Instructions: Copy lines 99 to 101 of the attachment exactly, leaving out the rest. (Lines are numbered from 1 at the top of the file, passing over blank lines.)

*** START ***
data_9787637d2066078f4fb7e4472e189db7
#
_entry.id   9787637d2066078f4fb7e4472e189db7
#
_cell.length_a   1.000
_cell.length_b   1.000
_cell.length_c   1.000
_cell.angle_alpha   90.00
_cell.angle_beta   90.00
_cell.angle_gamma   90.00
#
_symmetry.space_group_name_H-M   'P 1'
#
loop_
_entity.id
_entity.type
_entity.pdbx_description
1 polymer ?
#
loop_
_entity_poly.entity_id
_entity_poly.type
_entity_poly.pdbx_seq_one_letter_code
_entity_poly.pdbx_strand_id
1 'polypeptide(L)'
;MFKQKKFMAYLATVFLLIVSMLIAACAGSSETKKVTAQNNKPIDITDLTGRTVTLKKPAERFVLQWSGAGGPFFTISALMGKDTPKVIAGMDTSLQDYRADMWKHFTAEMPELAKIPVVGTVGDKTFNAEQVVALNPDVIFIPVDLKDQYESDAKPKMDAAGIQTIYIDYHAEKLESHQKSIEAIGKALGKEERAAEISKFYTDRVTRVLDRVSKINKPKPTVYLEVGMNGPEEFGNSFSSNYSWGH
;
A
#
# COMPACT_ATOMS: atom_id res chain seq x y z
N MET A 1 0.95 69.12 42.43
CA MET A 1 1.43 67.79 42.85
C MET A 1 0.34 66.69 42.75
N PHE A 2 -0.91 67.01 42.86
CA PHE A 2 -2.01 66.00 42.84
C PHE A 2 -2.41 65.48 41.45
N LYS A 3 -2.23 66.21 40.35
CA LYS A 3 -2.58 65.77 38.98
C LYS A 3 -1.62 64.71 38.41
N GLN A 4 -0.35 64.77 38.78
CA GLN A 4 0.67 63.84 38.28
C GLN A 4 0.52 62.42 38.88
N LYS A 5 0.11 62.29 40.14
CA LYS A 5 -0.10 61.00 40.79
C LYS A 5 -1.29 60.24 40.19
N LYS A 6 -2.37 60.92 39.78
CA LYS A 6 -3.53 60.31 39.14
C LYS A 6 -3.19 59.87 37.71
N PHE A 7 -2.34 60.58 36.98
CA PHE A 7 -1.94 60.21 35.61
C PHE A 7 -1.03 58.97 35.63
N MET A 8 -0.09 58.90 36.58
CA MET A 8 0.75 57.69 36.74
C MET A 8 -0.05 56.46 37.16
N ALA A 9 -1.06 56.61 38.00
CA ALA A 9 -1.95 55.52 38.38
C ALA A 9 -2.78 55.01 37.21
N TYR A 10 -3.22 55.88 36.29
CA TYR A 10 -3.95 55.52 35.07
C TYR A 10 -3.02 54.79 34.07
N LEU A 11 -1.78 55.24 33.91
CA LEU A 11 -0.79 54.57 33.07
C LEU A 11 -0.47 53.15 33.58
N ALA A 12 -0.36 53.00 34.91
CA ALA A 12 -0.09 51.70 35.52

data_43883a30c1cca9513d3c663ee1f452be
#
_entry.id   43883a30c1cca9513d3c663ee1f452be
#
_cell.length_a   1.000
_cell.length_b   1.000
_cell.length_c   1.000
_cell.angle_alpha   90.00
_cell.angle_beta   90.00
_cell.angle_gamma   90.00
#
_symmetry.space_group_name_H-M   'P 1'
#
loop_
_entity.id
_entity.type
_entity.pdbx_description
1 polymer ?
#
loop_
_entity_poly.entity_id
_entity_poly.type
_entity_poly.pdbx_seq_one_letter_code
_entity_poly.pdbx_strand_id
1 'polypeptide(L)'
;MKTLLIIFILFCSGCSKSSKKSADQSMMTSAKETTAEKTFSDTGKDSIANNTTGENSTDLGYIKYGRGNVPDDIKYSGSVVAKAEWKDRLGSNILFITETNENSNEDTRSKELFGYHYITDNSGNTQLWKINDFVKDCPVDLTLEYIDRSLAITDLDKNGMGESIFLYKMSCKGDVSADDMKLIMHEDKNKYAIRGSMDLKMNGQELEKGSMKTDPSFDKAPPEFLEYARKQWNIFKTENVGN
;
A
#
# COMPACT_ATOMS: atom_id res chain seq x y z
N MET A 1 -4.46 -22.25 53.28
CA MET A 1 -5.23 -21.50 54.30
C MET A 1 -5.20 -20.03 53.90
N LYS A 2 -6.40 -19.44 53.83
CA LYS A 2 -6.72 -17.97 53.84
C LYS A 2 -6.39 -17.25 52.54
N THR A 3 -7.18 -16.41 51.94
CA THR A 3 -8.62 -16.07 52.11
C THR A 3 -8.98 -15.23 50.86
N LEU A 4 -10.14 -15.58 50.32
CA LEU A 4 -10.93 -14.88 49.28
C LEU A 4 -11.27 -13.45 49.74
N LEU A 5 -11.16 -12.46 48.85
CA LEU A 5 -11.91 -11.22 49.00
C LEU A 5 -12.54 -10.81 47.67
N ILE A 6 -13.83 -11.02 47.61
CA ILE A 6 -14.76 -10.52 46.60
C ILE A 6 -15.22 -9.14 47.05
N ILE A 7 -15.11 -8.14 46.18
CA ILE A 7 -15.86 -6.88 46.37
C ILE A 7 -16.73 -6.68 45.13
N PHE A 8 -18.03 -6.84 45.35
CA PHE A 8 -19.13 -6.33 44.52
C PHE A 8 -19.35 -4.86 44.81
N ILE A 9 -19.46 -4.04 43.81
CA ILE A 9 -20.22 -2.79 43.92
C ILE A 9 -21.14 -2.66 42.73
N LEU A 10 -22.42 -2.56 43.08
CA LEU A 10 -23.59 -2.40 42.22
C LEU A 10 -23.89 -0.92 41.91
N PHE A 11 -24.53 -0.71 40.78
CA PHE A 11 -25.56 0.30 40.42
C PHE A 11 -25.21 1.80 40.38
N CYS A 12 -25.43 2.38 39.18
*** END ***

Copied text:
N LYS A 2 -6.40 -19.44 53.83
CA LYS A 2 -6.72 -17.97 53.84
C LYS A 2 -6.39 -17.25 52.54